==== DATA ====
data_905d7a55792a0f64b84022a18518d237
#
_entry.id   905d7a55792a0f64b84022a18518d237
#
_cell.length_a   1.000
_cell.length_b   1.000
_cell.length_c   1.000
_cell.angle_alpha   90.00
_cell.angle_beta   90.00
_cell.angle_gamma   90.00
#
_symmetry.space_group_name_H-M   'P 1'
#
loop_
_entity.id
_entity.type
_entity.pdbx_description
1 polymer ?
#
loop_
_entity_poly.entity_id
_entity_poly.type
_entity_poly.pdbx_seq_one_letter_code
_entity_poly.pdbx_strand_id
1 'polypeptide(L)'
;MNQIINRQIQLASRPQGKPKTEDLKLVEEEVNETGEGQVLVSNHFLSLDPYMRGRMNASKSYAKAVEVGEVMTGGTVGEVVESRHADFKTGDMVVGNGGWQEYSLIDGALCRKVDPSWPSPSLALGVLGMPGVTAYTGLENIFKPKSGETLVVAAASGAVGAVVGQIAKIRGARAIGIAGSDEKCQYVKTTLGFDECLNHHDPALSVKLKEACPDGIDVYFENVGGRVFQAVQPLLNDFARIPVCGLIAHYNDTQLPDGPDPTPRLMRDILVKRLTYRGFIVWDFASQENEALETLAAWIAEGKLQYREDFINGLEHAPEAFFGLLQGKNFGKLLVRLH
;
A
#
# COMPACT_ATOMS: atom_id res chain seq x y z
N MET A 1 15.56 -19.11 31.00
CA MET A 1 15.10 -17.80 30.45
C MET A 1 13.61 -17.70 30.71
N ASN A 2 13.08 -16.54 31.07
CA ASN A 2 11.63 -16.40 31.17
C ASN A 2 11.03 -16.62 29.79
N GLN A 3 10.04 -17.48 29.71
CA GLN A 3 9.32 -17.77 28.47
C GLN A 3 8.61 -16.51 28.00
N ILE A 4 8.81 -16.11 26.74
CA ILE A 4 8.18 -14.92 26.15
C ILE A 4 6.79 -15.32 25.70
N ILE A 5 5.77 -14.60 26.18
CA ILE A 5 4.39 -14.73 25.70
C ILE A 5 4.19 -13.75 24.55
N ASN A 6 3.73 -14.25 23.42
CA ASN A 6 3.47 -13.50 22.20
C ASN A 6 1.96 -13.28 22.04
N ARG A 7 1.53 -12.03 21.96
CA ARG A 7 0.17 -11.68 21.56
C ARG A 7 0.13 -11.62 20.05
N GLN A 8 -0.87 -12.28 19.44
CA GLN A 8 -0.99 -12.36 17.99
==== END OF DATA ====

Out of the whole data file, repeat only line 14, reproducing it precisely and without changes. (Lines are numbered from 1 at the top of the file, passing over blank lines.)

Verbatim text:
loop_